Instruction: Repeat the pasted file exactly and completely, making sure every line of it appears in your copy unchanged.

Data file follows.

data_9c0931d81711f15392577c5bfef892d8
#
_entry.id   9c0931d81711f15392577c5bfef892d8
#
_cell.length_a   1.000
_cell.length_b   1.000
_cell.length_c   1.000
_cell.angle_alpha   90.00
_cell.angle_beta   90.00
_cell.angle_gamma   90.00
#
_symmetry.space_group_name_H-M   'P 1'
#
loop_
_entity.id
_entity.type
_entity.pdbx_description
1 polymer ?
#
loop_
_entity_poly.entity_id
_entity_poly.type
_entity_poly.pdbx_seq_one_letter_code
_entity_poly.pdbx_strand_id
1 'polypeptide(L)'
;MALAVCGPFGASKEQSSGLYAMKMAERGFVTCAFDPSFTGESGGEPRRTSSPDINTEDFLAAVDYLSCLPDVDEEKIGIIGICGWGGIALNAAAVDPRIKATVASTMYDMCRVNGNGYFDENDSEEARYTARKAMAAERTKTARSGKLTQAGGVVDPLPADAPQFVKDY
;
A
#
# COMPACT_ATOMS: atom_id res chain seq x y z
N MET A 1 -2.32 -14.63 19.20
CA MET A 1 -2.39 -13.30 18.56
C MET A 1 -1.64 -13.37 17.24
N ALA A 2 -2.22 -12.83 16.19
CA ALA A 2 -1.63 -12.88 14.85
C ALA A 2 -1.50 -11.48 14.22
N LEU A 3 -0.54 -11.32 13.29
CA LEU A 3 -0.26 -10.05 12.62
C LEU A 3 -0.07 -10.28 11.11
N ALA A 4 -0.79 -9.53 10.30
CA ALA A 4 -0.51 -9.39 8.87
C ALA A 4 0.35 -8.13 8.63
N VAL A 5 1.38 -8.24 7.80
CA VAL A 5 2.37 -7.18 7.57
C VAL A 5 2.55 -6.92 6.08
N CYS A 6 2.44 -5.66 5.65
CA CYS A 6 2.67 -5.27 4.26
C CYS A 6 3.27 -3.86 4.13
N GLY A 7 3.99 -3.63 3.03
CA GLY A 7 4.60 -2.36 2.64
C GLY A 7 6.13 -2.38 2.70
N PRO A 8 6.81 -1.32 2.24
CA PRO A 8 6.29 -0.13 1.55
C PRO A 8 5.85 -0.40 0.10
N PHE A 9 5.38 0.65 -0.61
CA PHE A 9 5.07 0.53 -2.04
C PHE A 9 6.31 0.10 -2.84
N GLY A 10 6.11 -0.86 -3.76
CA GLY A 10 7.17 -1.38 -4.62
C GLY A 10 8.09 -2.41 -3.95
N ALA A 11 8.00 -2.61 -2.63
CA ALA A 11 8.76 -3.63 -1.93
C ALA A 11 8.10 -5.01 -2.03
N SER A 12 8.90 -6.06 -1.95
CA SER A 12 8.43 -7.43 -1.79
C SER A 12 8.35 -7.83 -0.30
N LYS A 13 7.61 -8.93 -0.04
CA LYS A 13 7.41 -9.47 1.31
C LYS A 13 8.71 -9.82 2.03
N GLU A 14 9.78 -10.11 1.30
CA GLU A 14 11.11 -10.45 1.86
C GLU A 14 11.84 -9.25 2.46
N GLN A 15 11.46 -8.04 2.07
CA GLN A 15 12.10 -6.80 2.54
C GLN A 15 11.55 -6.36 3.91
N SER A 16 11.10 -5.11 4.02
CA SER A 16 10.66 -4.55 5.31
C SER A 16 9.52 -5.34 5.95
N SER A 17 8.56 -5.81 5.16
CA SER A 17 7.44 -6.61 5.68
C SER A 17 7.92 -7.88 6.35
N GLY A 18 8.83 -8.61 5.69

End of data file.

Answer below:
data_9c0931d81711f15392577c5bfef892d8
#
_entry.id   9c0931d81711f15392577c5bfef892d8
#
_cell.length_a   1.000
_cell.length_b   1.000
_cell.length_c   1.000
_cell.angle_alpha   90.00
_cell.angle_beta   90.00
_cell.angle_gamma   90.00
#
_symmetry.space_group_name_H-M   'P 1'
#
loop_
_entity.id
_entity.type
_entity.pdbx_description
1 polymer ?
#
loop_
_entity_poly.entity_id
_entity_poly.type
_entity_poly.pdbx_seq_one_letter_code
_entity_poly.pdbx_strand_id
1 'polypeptide(L)'
;MALAVCGPFGASKEQSSGLYAMKMAERGFVTCAFDPSFTGESGGEPRRTSSPDINTEDFLAAVDYLSCLPDVDEEKIGIIGICGWGGIALNAAAVDPRIKATVASTMYDMCRVNGNGYFDENDSEEARYTARKAMAAERTKTARSGKLTQAGGVVDPLPADAPQFVKDY
;
A
#
# COMPACT_ATOMS: atom_id res chain seq x y z
N MET A 1 -2.32 -14.63 19.20
CA MET A 1 -2.39 -13.30 18.56
C MET A 1 -1.64 -13.37 17.24
N ALA A 2 -2.22 -12.83 16.19
CA ALA A 2 -1.63 -12.88 14.85
C ALA A 2 -1.50 -11.48 14.22
N LEU A 3 -0.54 -11.32 13.29
CA LEU A 3 -0.26 -10.05 12.62
C LEU A 3 -0.07 -10.28 11.11
N ALA A 4 -0.79 -9.53 10.30
CA ALA A 4 -0.51 -9.39 8.87
C ALA A 4 0.35 -8.13 8.63
N VAL A 5 1.38 -8.24 7.80
CA VAL A 5 2.37 -7.18 7.57
C VAL A 5 2.55 -6.92 6.08
N CYS A 6 2.44 -5.66 5.65
CA CYS A 6 2.67 -5.27 4.26
C CYS A 6 3.27 -3.86 4.13
N GLY A 7 3.99 -3.63 3.03
CA GLY A 7 4.60 -2.36 2.64
C GLY A 7 6.13 -2.38 2.70
N PRO A 8 6.81 -1.32 2.24
CA PRO A 8 6.29 -0.13 1.55
C PRO A 8 5.85 -0.40 0.10
N PHE A 9 5.38 0.65 -0.61
CA PHE A 9 5.07 0.53 -2.04
C PHE A 9 6.31 0.10 -2.84
N GLY A 10 6.11 -0.86 -3.76
CA GLY A 10 7.17 -1.38 -4.62
C GLY A 10 8.09 -2.41 -3.95
N ALA A 11 8.00 -2.61 -2.63
CA ALA A 11 8.76 -3.63 -1.93
C ALA A 11 8.10 -5.01 -2.03
N SER A 12 8.90 -6.06 -1.95
CA SER A 12 8.43 -7.43 -1.79
C SER A 12 8.35 -7.83 -0.30
N LYS A 13 7.61 -8.93 -0.04
CA LYS A 13 7.41 -9.47 1.31
C LYS A 13 8.71 -9.82 2.03
N GLU A 14 9.78 -10.11 1.30
CA GLU A 14 11.11 -10.45 1.86
C GLU A 14 11.84 -9.25 2.46
N GLN A 15 11.46 -8.04 2.07
CA GLN A 15 12.10 -6.80 2.54
C GLN A 15 11.55 -6.36 3.91
N SER A 16 11.10 -5.11 4.02
CA SER A 16 10.66 -4.55 5.31
C SER A 16 9.52 -5.34 5.95
N SER A 17 8.56 -5.81 5.16
CA SER A 17 7.44 -6.61 5.68
C SER A 17 7.92 -7.88 6.35
N GLY A 18 8.83 -8.61 5.69